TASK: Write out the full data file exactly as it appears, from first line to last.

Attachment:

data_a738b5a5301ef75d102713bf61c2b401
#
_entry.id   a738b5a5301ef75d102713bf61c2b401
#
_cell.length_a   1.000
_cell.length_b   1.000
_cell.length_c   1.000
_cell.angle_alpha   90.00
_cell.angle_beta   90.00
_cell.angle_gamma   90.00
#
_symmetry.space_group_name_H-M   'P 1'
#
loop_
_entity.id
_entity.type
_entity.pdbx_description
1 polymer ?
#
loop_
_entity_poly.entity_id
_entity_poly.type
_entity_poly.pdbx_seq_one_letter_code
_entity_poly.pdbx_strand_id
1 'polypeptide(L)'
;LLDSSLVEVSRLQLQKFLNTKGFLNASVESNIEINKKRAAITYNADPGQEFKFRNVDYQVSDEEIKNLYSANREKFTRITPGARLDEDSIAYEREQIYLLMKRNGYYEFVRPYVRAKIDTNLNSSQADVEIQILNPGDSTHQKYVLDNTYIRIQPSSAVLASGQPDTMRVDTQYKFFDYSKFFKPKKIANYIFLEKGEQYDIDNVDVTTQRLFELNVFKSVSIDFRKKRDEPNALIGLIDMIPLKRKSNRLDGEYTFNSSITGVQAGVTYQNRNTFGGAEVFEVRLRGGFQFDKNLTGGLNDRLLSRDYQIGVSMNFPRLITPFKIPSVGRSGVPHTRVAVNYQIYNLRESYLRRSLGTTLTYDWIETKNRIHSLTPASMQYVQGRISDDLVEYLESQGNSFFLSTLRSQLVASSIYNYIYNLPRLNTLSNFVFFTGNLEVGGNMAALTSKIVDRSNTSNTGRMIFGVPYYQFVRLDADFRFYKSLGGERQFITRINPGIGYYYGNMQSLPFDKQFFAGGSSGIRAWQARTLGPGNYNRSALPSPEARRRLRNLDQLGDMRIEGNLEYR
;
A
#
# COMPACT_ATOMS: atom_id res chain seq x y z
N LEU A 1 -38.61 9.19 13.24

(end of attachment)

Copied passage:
data_a738b5a5301ef75d102713bf61c2b401
#
_entry.id   a738b5a5301ef75d102713bf61c2b401
#
_cell.length_a   1.000
_cell.length_b   1.000
_cell.length_c   1.000
_cell.angle_alpha   90.00
_cell.angle_beta   90.00
_cell.angle_gamma   90.00
#
_symmetry.space_group_name_H-M   'P 1'
#
loop_
_entity.id
_entity.type
_entity.pdbx_description
1 polymer ?
#
loop_
_entity_poly.entity_id
_entity_poly.type
_entity_poly.pdbx_seq_one_letter_code
_entity_poly.pdbx_strand_id
1 'polypeptide(L)'
;LLDSSLVEVSRLQLQKFLNTKGFLNASVESNIEINKKRAAITYNADPGQEFKFRNVDYQVSDEEIKNLYSANREKFTRITPGARLDEDSIAYEREQIYLLMKRNGYYEFVRPYVRAKIDTNLNSSQADVEIQILNPGDSTHQKYVLDNTYIRIQPSSAVLASGQPDTMRVDTQYKFFDYSKFFKPKKIANYIFLEKGEQYDIDNVDVTTQRLFELNVFKSVSIDFRKKRDEPNALIGLIDMIPLKRKSNRLDGEYTFNSSITGVQAGVTYQNRNTFGGAEVFEVRLRGGFQFDKNLTGGLNDRLLSRDYQIGVSMNFPRLITPFKIPSVGRSGVPHTRVAVNYQIYNLRESYLRRSLGTTLTYDWIETKNRIHSLTPASMQYVQGRISDDLVEYLESQGNSFFLSTLRSQLVASSIYNYIYNLPRLNTLSNFVFFTGNLEVGGNMAALTSKIVDRSNTSNTGRMIFGVPYYQFVRLDADFRFYKSLGGERQFITRINPGIGYYYGNMQSLPFDKQFFAGGSSGIRAWQARTLGPGNYNRSALPSPEARRRLRNLDQLGDMRIEGNLEYR
;
A
#
# COMPACT_ATOMS: atom_id res chain seq x y z
N LEU A 1 -38.61 9.19 13.24